Thanks to the NHL suspending the season, if there are no more regular games, this would mark the third straight year that Konecny has hit 24 goals exactly. This year was a little different than previous years, as he did it in 16 fewer games while seeing an insignificant decrease in shots per game (from 2.22 last year to 2.14 this year). His shooting percentage rose from 13.2 per cent in 2018-19 to 17 per cent this year. There's no real reason for this increase, as his linemates were pretty much the same (Claude Giroux and Sean Couturier) and he only scored five power-play goals (one goal higher than 2018-19).
5. Jack Eichel
Elite superstars aren't immune to being on this list, but they are less likely. They generally take so many shots that the shooting percentage levels out over time. Eichel came into this season with a career average shooting percentage of 9.7 per cent and a career high of 10.2 per cent. This year, he exploded for 15.9 per cent. That's the kind of shooting percentage you want from an elite player.
Zibanejad is going to be one of the most debated players next year when it comes to projections. On one hand, an argument that he can build off this season and finish with a 50-goal, 100-point pace next year makes sense. But you can also envision him coming back to earth with a 30-goal, 75-point pace. This year, Zibanejad led the league in goals per game at 0.72 and his 41 goals were fifth. However, his 19.7 shooting percentage was second highest among all players with at least 10 goals. In his three previous seasons with the Rangers, he averaged 12.5 per cent. If he had that average this year, we're talking about Zibanejad's 26 goals, and not his 41.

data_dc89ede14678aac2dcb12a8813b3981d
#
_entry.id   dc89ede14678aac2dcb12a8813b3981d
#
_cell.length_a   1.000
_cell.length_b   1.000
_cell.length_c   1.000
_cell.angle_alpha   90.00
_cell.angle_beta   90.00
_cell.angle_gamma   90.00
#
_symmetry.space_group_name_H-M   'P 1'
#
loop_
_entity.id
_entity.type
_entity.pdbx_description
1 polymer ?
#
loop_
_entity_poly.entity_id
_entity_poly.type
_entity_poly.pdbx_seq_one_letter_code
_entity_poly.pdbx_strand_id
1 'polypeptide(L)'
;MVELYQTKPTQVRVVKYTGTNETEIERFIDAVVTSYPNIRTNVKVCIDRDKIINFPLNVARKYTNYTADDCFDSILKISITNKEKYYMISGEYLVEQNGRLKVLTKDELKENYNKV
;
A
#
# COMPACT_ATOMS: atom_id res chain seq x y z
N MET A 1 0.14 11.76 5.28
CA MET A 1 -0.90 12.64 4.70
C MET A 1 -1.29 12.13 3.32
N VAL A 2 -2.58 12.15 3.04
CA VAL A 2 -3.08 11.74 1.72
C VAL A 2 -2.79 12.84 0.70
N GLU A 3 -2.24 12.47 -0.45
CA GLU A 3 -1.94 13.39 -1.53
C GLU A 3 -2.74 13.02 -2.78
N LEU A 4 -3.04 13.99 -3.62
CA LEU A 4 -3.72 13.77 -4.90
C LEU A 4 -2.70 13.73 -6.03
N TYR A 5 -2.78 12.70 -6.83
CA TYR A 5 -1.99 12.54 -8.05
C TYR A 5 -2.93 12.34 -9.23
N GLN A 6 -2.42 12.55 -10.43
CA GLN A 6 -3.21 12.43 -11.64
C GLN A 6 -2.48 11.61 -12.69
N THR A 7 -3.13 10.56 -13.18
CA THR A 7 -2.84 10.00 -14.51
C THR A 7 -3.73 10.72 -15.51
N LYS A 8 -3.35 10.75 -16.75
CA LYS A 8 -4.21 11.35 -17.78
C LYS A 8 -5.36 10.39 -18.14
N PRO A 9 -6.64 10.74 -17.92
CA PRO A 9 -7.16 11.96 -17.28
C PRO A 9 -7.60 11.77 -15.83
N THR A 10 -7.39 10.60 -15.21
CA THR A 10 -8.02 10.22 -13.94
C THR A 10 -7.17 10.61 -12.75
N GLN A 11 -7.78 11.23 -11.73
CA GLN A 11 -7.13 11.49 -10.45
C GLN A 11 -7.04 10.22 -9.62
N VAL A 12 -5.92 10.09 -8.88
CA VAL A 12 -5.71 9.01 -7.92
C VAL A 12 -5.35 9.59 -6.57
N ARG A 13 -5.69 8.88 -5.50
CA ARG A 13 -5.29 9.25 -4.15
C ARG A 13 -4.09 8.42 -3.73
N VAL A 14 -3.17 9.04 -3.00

3. Bryan Rust
I've covered Rust numerous times over the past couple of months, and there are plenty of reasons why he did so well this season: Playing with elite linemates, getting top power-play minutes, upping his shot rate, etc. All that also led to a career high in shooting percentage. Coming into this year, he averaged a shooting percentage of 10.7 shooting per cent. This year, that jumped up to 17.9 per cent. When added up with the other factors, it led to a career high 27 goals in 55 games (or 40 goals in an 82-game campaign).
While there was plenty of talk about David Pastrnak, Alexander Ovechkin and Auston Matthews quests for 50 goals, lost in the discussion was Aho's season. With 38 goals in 68 games, Aho was on pace for 46 goals (he scored 15 goals in his last 21 games). He averaged more than three shots per game for the first time in his career, but he also shot 18.4 per cent (he came into the season averaging 12.6 per cent). Aho is still underrated by many general managers, but he should be considered a threat to score 50 goals at some point in the next few years.
1. Alex Killorn
Killorn led the NHL this season in shooting percentage among players with at least 10 goals. Coming into this season, the Lightning forward had a career shooting percentage of 10.3 per cent. This year he almost doubled that to 20 per cent. That's a key reason why he was on pace for 31 goals, despite never posting 20 goals before. I'd be worried about overvaluing him next year as he normally finishes with around 150 shots.